Can the unions battle?
Within hours of GoLocal breaking the news of the merger, the United Nurses and Allied Professionals (UNAP) President Linda McDonald, RN, released the following statement today:
"This proposed merger has the ability to impact thousands of jobs and the quality of care in Rhode Island and should be thoroughly scrutinized. Like most Rhode Islanders, we only recently learned of this proposal but expect Care New England and Partners HealthCare to be transparent in their process and begin a conversation with our union about the effect any deal would have on our members and our patients.
Memorial Hospital provides critical care to scores of Blackstone Valley residents every year and preserving its status as a fully-functioning community hospital will be among our top priorities as this process continues to unfold.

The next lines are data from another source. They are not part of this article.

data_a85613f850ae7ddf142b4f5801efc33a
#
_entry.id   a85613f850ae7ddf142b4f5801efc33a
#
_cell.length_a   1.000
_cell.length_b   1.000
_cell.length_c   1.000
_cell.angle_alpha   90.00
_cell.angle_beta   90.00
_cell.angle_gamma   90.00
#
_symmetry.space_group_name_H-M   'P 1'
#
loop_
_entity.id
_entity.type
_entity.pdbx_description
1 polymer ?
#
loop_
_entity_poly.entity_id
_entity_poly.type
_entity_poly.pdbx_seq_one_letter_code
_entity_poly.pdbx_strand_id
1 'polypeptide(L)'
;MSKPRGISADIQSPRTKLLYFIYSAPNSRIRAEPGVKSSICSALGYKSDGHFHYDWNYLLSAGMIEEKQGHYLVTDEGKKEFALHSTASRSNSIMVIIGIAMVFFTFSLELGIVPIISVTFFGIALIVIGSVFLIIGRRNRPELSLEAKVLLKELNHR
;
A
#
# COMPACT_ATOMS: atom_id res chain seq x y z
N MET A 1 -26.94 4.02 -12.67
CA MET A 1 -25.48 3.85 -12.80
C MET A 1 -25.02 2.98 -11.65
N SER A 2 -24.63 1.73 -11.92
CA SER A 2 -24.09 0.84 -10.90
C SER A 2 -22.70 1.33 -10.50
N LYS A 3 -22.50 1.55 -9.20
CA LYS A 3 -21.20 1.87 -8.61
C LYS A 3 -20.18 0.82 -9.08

The onus is now on Care New England, Partners HealthCare and Prime Healthcare Services to make the details of this proposal public and to do it quickly so that workers, patients and state regulators may begin asking the appropriate questions."
The nurses represents nearly 1,400 registered nurses, CNAs, ER techs, surgical techs, orderlies, endo techs, environmental employees and ancillary staff at Kent and Memorial hospitals. But, will they have any impact on the decisions?
Speaking of Lifespan - will they be forced to merge with a Boston partner?
Lifespan is having its financial challenges too. While Care New England lost $53 million last year, Lifespan's losses were $40 million. The Lifespan losses were smaller proportionately to the healthcare group's overall budget and it does not have the cash crunch that Care New England was battling.
In February, Lifespan announced it had has entered into another Boston Hospital agreement. This agreement with Dana-Farber Cancer Institute is a long term agreement with the goal of advancing cancer treatment and research. Lifespan previously entered into an agreement with New England Medical Center and that deal led to years of protracted litigation to unwind. Lifespan also ran into a legal battle with Tufts Medical Center.
Will Partners' potential arrival in the market force Lifespan to affiliate?